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The Back of the Net = No Goal

It’s World Cup time! It’s one of my favorite times: consecutive high-level soccer (or football for most of the rest of the word) every day for more weeks — and then come the knockout rounds.

So far, this has been a high-scoring tournament. But speaking of scoring …

Listen to the English announcers long enough and you’ll probably hear someone say something about putting the ball “in the back of the net.” It’s a common saying; I even found myself using it when I researched old newspaper articles I wrote from 1990-2002.

There’s just one problem: It the ball hits the back of the net, it’s out of bounds.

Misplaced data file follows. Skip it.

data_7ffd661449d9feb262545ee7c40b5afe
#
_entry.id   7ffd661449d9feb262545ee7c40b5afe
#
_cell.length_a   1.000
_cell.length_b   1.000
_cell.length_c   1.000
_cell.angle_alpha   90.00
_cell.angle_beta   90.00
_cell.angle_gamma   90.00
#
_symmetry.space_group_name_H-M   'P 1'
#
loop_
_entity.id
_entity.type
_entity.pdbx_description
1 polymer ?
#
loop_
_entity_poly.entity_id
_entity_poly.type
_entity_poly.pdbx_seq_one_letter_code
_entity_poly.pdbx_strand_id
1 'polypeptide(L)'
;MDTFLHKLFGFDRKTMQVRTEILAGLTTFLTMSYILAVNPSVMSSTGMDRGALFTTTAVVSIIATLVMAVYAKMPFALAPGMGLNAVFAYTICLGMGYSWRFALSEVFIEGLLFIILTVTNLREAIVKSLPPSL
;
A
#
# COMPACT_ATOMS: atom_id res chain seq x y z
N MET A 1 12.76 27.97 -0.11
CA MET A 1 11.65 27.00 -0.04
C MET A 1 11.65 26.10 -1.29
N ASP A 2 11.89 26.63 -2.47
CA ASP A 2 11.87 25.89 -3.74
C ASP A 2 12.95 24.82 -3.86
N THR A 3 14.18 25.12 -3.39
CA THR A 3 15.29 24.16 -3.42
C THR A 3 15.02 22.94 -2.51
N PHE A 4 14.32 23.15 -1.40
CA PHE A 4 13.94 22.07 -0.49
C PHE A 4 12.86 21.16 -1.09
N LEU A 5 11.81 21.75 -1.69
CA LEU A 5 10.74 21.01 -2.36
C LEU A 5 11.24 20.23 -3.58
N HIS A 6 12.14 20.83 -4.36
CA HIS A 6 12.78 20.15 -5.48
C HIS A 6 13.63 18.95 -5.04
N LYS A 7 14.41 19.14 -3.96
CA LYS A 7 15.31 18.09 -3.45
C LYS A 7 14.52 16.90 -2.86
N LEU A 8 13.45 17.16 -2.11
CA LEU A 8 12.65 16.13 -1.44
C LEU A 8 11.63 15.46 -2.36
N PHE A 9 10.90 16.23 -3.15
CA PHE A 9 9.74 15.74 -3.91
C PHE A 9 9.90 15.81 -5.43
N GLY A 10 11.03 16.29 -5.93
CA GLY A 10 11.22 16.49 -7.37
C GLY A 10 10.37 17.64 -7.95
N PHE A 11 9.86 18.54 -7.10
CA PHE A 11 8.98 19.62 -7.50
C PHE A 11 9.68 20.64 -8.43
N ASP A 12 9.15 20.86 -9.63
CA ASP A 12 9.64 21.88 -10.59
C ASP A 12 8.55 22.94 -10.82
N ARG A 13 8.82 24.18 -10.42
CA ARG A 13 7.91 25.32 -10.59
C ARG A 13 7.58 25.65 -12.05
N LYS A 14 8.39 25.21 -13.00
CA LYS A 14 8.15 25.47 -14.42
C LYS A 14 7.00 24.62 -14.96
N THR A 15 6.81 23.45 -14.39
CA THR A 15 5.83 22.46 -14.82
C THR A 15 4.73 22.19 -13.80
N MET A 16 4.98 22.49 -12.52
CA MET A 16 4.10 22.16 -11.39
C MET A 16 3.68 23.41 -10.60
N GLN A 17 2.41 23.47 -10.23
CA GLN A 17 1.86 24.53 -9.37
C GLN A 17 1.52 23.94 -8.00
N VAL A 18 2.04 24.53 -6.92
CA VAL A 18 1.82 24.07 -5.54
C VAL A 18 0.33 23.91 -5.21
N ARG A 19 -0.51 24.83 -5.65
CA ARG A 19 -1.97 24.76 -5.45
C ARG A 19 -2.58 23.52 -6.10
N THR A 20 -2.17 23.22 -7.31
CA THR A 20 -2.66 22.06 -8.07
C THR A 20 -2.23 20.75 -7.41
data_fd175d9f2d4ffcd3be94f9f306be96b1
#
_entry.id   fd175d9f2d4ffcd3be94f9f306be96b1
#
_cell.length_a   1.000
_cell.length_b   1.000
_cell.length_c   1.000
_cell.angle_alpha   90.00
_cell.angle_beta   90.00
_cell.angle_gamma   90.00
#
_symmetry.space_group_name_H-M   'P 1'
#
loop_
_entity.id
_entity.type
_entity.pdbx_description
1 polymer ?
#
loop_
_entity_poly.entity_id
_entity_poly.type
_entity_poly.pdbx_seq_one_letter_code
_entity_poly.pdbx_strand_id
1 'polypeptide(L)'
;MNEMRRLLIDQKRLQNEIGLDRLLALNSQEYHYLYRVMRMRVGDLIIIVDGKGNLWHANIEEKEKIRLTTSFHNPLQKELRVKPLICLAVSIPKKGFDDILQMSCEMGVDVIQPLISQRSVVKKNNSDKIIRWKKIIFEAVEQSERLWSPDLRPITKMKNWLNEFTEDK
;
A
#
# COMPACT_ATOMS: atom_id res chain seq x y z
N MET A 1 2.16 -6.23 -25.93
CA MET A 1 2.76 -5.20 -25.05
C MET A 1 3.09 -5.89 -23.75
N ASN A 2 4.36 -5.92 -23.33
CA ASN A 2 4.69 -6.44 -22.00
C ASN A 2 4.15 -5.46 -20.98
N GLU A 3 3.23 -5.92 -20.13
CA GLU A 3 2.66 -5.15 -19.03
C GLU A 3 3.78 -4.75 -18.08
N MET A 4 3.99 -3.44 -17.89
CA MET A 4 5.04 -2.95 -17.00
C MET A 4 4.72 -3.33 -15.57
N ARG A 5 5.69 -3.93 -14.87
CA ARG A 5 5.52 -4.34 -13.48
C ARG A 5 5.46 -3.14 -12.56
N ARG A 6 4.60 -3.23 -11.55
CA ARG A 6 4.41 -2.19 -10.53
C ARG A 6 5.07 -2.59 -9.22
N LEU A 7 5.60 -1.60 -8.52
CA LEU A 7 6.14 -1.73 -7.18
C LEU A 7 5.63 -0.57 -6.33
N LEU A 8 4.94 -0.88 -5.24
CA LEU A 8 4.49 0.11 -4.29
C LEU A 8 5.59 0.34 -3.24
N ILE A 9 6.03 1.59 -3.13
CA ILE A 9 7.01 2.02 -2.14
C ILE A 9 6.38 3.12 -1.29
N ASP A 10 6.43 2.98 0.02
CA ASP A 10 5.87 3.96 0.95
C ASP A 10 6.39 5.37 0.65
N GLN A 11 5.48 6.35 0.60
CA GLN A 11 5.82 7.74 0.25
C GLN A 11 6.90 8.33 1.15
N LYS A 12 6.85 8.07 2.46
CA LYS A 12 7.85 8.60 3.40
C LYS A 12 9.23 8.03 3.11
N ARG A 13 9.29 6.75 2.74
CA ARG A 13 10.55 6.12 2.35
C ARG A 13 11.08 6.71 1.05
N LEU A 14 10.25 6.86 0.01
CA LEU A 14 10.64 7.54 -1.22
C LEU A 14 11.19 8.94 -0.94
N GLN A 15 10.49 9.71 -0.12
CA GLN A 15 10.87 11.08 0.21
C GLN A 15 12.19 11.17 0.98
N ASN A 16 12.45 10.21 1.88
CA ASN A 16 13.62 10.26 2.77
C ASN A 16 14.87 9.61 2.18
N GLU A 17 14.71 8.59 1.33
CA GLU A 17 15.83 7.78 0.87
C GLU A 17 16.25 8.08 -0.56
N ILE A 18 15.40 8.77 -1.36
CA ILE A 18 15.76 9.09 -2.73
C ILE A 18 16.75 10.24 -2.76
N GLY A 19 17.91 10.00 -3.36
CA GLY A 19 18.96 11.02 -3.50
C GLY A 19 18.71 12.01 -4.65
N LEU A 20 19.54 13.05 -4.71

The correct term is back of the goal. Under Law 1 of the International Football Federation (FIFA) Laws of the Game (yes, they’re laws, not rules), the goal has as opening of 8 yards wide by eight feet high. Behind and to the side is the net. Therefore, if the ball goes into the goal, the ball goes into net that’s facing the goal: the front of the net. The back of the net is out of play.

Incidentally, nowhere in the Laws of the Game or the Interpretations of the Laws of the Game and Guidelines for Referees does it mention a net.

John Alexander Brodie, a British civil engineer, invented the goal net in 1889.

Until next time! Use the right words!


June 16, 2014 - Posted by | Uncategorized | , , , , , , , ,

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